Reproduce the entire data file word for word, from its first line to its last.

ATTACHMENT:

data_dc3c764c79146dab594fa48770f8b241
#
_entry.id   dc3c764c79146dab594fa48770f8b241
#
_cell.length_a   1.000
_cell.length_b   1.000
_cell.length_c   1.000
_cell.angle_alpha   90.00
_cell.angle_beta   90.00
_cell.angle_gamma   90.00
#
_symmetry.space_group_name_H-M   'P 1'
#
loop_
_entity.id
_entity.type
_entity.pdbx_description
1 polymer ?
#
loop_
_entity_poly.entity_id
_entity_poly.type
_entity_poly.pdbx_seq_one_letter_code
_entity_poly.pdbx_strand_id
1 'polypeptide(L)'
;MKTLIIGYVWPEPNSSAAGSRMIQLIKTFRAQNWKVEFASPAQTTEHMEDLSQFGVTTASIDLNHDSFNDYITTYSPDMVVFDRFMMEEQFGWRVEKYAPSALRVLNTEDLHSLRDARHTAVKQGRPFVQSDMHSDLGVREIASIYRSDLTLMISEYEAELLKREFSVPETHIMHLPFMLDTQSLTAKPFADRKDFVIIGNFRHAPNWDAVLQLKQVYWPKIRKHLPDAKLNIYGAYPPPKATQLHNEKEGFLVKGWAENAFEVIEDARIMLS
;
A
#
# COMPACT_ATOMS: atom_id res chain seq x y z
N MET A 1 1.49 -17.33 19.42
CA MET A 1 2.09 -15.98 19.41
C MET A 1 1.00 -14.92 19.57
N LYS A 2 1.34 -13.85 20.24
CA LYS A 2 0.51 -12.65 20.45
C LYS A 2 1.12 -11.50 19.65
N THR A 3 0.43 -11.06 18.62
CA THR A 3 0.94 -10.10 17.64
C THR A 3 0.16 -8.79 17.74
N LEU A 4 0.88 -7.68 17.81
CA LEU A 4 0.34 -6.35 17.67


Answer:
data_dc3c764c79146dab594fa48770f8b241
#
_entry.id   dc3c764c79146dab594fa48770f8b241
#
_cell.length_a   1.000
_cell.length_b   1.000
_cell.length_c   1.000
_cell.angle_alpha   90.00
_cell.angle_beta   90.00
_cell.angle_gamma   90.00
#
_symmetry.space_group_name_H-M   'P 1'
#
loop_
_entity.id
_entity.type
_entity.pdbx_description
1 polymer ?
#
loop_
_entity_poly.entity_id
_entity_poly.type
_entity_poly.pdbx_seq_one_letter_code
_entity_poly.pdbx_strand_id
1 'polypeptide(L)'
;MKTLIIGYVWPEPNSSAAGSRMIQLIKTFRAQNWKVEFASPAQTTEHMEDLSQFGVTTASIDLNHDSFNDYITTYSPDMVVFDRFMMEEQFGWRVEKYAPSALRVLNTEDLHSLRDARHTAVKQGRPFVQSDMHSDLGVREIASIYRSDLTLMISEYEAELLKREFSVPETHIMHLPFMLDTQSLTAKPFADRKDFVIIGNFRHAPNWDAVLQLKQVYWPKIRKHLPDAKLNIYGAYPPPKATQLHNEKEGFLVKGWAENAFEVIEDARIMLS
;
A
#
# COMPACT_ATOMS: atom_id res chain seq x y z
N MET A 1 1.49 -17.33 19.42
CA MET A 1 2.09 -15.98 19.41
C MET A 1 1.00 -14.92 19.57
N LYS A 2 1.34 -13.85 20.24
CA LYS A 2 0.51 -12.65 20.45
C LYS A 2 1.12 -11.50 19.65
N THR A 3 0.43 -11.06 18.62
CA THR A 3 0.94 -10.10 17.64
C THR A 3 0.16 -8.79 17.74
N LEU A 4 0.88 -7.68 17.81
CA LEU A 4 0.34 -6.35 17.67